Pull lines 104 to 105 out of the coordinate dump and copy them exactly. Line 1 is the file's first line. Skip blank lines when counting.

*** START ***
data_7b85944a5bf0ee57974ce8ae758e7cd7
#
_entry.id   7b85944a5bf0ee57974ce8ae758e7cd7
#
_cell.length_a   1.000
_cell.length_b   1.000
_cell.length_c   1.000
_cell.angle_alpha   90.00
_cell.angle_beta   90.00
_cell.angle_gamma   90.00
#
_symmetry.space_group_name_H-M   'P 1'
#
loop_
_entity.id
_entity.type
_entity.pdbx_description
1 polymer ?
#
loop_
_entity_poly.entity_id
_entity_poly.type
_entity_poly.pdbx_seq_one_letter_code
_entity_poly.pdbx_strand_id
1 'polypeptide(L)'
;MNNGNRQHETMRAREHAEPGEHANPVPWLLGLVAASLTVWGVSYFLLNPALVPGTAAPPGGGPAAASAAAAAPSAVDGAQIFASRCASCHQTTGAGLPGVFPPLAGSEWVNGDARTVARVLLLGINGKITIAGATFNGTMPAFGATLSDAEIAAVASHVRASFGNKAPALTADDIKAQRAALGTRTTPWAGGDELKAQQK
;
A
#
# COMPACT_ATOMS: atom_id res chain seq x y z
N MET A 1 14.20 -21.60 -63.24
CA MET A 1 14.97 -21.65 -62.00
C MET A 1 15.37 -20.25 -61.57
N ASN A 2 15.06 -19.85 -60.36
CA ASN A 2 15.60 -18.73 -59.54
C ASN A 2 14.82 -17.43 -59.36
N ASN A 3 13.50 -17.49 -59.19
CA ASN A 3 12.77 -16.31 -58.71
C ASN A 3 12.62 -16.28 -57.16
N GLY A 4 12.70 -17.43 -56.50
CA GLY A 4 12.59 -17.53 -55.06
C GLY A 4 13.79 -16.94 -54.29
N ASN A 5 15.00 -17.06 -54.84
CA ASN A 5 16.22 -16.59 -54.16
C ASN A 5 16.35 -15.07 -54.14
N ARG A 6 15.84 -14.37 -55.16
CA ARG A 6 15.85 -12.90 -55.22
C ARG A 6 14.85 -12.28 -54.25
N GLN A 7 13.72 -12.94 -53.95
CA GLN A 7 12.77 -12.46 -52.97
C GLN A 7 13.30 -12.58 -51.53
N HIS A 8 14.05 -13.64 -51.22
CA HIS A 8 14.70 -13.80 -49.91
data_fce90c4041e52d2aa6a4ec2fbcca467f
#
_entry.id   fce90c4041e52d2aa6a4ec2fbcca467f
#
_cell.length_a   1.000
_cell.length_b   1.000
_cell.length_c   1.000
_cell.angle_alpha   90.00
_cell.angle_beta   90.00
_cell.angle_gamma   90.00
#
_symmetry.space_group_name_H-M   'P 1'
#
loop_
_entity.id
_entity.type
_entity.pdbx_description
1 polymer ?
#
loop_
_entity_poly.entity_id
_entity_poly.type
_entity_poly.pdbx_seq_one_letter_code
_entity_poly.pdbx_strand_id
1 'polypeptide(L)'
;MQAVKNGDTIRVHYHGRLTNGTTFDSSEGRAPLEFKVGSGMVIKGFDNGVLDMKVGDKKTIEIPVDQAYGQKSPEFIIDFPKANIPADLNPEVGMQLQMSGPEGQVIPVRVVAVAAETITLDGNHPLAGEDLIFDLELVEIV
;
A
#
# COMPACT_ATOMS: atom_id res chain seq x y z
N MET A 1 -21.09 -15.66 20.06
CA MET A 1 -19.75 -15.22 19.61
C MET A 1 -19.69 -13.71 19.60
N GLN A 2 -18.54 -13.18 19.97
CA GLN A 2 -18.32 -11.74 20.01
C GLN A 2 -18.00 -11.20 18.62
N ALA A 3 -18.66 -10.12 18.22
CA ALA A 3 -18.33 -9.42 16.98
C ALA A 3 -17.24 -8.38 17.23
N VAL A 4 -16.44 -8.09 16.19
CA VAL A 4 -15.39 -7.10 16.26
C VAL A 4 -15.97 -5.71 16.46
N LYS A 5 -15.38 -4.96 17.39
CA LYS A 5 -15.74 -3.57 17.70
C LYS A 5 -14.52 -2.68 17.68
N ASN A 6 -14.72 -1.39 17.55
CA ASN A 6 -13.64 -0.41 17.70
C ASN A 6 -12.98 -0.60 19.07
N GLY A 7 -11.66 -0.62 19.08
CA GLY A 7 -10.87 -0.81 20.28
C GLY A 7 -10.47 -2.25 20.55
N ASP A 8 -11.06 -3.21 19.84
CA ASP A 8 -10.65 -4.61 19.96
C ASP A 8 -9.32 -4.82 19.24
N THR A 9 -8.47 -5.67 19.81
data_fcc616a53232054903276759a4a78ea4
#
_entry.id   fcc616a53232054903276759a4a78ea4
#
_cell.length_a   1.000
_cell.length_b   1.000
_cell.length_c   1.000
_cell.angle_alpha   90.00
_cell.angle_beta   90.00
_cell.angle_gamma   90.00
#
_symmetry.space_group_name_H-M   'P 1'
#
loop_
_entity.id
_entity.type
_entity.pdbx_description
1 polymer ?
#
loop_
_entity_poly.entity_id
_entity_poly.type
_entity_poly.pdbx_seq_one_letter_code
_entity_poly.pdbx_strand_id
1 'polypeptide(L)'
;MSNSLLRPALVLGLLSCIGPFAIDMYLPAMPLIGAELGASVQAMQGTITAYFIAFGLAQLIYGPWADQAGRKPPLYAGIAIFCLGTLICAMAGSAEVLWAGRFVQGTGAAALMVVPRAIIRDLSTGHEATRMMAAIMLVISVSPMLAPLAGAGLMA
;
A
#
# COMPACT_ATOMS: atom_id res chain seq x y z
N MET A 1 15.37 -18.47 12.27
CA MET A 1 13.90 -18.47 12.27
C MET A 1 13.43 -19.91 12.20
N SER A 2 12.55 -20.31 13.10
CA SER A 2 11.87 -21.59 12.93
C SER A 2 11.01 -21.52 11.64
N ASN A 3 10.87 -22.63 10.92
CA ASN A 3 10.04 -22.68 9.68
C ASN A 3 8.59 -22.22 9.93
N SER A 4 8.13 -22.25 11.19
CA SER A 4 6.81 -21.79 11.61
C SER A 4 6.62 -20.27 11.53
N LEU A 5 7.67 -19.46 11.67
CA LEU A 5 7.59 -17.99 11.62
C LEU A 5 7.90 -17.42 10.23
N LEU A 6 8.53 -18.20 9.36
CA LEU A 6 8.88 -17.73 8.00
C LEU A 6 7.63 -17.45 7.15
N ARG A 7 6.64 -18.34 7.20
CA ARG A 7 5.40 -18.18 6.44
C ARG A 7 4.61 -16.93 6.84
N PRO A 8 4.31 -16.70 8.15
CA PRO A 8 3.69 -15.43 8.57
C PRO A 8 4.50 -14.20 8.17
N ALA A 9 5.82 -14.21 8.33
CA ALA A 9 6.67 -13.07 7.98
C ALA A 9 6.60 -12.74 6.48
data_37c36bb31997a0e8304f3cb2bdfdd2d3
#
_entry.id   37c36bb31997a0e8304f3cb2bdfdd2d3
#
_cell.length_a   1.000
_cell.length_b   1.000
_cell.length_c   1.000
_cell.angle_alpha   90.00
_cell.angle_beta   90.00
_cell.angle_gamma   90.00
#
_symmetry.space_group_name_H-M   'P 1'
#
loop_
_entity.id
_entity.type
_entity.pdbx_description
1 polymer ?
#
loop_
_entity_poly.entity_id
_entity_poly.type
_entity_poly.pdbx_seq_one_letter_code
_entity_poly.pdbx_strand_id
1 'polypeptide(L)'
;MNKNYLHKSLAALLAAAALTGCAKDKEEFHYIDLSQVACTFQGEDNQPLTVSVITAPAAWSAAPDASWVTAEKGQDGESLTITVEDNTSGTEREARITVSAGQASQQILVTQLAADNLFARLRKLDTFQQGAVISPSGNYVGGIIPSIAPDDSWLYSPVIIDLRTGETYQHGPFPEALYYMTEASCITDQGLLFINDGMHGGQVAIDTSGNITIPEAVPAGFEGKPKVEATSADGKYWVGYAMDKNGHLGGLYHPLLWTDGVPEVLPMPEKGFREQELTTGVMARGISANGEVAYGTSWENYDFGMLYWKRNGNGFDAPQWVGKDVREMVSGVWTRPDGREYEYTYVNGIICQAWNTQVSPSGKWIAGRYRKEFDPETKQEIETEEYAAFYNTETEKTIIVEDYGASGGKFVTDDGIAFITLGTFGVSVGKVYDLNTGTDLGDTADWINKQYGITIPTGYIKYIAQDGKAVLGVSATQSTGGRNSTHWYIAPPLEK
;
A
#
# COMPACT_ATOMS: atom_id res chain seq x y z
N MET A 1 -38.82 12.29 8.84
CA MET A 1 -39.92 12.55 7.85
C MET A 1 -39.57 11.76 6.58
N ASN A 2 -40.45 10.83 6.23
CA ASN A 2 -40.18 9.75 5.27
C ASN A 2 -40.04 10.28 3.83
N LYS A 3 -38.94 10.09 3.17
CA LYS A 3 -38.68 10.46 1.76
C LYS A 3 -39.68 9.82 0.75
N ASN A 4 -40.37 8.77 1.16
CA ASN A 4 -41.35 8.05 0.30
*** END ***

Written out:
C GLY A 7 -10.47 -2.25 20.55
N ASP A 8 -11.06 -3.21 19.84